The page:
But if man have no constitutional, or magnetic, qualities, but such as are common to him with all animals, which the scripture plainly teaches, then death, destruction, corruption, etc.; life, incorruptibility, etc., when spoken in reference to his destiny, all have their literal and proper signification. We do not mean to say that these words are never used figuratively; they are frequently so used. When a living man is said to be "dead in trespasses and sins", (Eph. 2:1) or when it is said, "Let the dead bury the dead", (Matt. 8:22, and Luke 9:60) it needs no uncommon sagacity to perceive that there is a metaphorical as well as a literal sense to the word "dead", etc.; but whether literally or figuratively used, their relative connexion must determine.

4. The dogma of an immortal soul is subversive of the resurrection and the judgment.

On the supposition of an immortal soul in man, it becomes, necessary to provide for a receptacle for it at death. Being, as is supposed, celestial and ethereal, it is judged incompatible with the fitness of things that it should have sepulture in common with the corruptible body. Hence, it became necessary to translate it to some more congenial system than this material world. Elysium or Paradise in Hades by the Jews and Greeks; and Heaven or the Aion Pleroma by the Orientals and Latins, were accordingly selected for the happy abode of such souls as were released from corporeal bondage in favour with the priests. From the bed of death to the everlasting region of light, where dwells Jehovah, "Whom no man hath seen or can see", (1 Tim. 6:16) thither, it is alleged, it wends its rapid flight. Glowing are the descriptions of the beatitude of this Ideal Form which adorn the fancy sketches of "eloquent divines". It is judged at death. The fact of its translation to heaven proves its acquittal of trespasses and sins. Death is to it "the path of life": (Ps. 16:11) "fulness of joy" (Ps. 16:11) is its portion; and "pleasures for evermore" (Ps. 16:11) its present and inestimable reward!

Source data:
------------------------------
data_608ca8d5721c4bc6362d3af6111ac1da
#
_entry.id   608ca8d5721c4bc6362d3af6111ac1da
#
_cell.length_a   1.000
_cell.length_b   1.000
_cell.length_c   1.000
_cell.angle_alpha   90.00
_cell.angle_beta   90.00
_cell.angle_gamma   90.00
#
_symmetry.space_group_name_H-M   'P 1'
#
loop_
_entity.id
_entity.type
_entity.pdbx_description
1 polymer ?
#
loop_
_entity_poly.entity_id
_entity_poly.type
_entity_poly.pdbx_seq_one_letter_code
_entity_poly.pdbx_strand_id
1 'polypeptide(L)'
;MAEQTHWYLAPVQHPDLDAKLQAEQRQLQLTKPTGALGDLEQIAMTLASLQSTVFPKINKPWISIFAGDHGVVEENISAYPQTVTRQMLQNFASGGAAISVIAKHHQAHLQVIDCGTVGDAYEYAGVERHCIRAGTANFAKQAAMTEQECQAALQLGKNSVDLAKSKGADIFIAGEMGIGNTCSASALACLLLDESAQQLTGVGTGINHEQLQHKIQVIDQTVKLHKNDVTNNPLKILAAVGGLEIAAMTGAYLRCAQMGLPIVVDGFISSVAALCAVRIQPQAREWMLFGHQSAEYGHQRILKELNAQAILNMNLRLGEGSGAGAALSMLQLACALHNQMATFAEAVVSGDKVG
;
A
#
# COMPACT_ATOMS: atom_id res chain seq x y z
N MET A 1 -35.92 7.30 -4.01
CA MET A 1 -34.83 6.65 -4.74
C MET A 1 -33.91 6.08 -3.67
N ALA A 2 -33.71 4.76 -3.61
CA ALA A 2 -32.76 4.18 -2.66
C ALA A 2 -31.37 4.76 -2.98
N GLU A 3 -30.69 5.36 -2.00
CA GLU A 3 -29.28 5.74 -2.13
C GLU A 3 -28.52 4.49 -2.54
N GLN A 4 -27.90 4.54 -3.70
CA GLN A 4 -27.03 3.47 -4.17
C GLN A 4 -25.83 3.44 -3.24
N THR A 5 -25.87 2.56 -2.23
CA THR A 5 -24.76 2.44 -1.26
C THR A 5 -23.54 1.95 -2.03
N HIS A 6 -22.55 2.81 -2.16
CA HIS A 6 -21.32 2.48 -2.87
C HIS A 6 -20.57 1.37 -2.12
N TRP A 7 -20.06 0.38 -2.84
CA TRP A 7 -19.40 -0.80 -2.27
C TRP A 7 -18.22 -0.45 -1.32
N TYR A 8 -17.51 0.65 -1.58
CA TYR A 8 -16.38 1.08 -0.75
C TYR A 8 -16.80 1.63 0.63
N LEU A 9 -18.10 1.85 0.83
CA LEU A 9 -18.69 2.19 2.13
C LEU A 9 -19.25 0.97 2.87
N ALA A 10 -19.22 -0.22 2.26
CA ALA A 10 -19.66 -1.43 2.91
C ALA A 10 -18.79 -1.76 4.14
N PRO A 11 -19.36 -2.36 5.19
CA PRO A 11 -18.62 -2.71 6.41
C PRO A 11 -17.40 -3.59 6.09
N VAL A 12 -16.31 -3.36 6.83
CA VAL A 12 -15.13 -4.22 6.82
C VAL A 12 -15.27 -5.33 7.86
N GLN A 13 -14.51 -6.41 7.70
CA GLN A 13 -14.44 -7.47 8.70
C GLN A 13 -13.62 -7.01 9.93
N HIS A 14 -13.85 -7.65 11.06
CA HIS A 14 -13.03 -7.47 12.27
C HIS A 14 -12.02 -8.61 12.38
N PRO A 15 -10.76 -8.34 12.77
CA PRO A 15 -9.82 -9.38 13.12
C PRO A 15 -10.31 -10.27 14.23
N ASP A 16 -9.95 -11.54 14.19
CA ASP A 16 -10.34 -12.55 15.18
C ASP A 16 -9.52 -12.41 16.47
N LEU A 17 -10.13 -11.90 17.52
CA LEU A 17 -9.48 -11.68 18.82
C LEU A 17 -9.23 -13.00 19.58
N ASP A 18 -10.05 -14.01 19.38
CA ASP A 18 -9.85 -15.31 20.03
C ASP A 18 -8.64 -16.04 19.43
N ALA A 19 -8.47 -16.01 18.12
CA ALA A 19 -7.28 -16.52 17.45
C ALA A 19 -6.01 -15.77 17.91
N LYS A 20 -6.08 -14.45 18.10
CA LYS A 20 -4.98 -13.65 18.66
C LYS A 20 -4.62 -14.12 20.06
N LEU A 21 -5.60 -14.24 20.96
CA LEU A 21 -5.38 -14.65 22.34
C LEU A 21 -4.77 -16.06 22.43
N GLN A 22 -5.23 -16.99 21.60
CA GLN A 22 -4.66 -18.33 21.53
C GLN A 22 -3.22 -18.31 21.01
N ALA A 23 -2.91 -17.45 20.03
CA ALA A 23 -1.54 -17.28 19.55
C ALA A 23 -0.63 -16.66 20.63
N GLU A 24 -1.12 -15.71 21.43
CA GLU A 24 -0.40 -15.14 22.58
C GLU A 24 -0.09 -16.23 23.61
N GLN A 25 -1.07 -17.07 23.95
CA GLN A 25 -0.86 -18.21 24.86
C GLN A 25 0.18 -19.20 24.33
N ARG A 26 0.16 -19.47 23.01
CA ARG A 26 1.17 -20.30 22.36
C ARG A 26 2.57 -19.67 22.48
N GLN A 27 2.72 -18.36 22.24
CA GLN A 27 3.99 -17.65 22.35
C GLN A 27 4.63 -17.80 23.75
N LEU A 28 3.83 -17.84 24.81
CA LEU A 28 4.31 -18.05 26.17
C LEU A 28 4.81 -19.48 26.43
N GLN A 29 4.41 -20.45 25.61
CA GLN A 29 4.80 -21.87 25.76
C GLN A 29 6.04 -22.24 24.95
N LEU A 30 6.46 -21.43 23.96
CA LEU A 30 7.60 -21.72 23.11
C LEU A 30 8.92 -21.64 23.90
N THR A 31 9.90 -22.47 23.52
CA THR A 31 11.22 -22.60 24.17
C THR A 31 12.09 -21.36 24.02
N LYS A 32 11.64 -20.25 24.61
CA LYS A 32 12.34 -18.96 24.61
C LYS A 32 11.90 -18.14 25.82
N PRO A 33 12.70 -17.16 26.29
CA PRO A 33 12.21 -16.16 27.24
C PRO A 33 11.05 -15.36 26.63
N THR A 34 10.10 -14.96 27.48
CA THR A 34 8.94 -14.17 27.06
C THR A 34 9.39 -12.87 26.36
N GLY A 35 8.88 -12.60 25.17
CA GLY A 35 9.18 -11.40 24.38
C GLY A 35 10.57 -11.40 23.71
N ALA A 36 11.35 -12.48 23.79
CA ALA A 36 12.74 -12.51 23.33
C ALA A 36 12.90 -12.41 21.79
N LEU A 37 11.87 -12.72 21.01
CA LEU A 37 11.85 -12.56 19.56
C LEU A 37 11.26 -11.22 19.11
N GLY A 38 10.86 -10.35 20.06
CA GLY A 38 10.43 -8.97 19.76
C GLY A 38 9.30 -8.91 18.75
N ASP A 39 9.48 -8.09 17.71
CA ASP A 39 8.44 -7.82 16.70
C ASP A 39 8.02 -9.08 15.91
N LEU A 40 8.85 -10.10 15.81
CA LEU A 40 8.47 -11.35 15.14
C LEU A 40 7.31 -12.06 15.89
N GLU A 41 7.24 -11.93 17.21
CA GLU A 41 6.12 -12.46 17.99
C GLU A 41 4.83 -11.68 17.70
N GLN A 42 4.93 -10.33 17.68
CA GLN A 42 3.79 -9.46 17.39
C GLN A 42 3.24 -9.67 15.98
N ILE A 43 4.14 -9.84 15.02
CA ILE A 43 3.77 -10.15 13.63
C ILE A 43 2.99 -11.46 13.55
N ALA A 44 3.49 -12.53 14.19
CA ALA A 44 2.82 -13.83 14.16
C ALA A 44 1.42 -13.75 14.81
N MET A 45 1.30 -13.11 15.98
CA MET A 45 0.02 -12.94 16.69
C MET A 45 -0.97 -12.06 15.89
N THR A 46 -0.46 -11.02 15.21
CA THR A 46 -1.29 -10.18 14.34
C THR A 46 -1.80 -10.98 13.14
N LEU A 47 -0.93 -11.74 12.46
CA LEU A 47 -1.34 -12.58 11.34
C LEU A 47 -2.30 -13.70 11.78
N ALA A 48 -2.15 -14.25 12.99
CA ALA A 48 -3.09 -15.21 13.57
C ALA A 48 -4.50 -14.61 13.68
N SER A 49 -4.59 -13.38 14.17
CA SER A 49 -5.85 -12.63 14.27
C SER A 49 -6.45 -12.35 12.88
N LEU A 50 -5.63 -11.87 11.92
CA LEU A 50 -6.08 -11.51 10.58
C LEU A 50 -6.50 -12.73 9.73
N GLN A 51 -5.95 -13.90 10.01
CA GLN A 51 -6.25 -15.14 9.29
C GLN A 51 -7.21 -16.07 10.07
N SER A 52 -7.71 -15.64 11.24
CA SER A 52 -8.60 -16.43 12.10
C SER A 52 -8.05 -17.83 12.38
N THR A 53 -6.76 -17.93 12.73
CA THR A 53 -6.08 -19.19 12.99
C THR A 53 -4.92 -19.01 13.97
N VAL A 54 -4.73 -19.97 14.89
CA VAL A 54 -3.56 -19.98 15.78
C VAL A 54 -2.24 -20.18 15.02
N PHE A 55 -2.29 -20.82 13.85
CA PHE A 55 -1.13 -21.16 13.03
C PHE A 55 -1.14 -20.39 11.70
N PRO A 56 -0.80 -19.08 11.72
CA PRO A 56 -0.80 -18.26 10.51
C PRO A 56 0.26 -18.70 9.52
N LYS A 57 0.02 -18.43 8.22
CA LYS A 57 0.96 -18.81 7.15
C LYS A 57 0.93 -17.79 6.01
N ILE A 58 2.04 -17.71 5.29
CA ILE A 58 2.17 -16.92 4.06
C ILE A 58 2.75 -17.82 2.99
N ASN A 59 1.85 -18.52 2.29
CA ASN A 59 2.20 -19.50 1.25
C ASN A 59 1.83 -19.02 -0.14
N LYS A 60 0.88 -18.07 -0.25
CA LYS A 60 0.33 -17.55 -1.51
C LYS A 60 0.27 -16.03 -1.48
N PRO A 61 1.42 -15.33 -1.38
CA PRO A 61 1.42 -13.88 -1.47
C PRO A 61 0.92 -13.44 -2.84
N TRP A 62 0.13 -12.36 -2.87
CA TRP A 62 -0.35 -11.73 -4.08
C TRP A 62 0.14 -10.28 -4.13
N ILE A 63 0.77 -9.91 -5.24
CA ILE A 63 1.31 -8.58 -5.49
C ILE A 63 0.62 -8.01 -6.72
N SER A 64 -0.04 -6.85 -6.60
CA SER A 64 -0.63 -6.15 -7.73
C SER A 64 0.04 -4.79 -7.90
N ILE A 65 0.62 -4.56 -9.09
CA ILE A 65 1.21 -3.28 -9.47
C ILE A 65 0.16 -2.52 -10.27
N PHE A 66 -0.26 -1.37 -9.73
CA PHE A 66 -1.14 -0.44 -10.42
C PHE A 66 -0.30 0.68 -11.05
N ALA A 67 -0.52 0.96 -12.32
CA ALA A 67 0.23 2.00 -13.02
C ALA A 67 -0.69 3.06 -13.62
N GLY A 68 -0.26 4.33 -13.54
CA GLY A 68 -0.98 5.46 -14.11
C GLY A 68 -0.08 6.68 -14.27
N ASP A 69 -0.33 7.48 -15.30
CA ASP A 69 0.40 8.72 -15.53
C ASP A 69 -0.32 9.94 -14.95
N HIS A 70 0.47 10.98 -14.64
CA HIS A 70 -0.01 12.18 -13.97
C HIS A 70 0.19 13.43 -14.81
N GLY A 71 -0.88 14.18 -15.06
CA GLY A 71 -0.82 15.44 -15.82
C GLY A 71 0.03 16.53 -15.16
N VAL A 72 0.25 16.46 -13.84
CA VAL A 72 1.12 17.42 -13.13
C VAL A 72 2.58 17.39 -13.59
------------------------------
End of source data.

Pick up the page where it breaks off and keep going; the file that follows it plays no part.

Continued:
But, though in essence of a nature kindred to the Deity, there are some immortal, immaterial, ethereal souls, which have become contaminated, - contracted ineffaceable defilement in this world! These are vicious; irremediably infected with evil -- corrupted incorruptible souls! Such cannot inherit incorruption; another receptacle must therefore be provided for them, suited to the invincible malignity they have acquired. By some, this receptacle of wicked immortal souls is styled Tartarus, Hell, etc., which are also supposed to be in Hades, where the Devil holds his court, encircled by demons, "ghosts, and goblins damned". Some suppose it to be surrounded by a brazen wall, and its entrance continually hidden from view by a cloud of darkness, which is said to be three times more gloomy than the obscurest night. Virgil says -- and he is good authority, though a pagan, on this side of the question -- that it is surrounded by three impenetrable walls, and the impetuous and burning streams of the river Phlegethon. The entrance is by a large and lofty tower, whose gates are supported by columns of adamant, which no power, human or divine, can open. This is described as heaving within the molten surges of glowing lava, whose flaming and sulphurous fires roar with horrific blast! To this place of torment, we are told, vicious immortal souls are consigned for ever and ever. I will not undertake to detail the horrors of this "endless hell". The lovers of the terrific can be satiated with such details upon all common and special occasions elsewhere. We have said thus much concerning the place of vicious disembodied souls, that you may judge if torment can surpass this. Eternal life in burning sulphur, superadded to anguish and remorse, is the hell of the dogmatists, into which these souls, or spirits, are plunged at dissolution.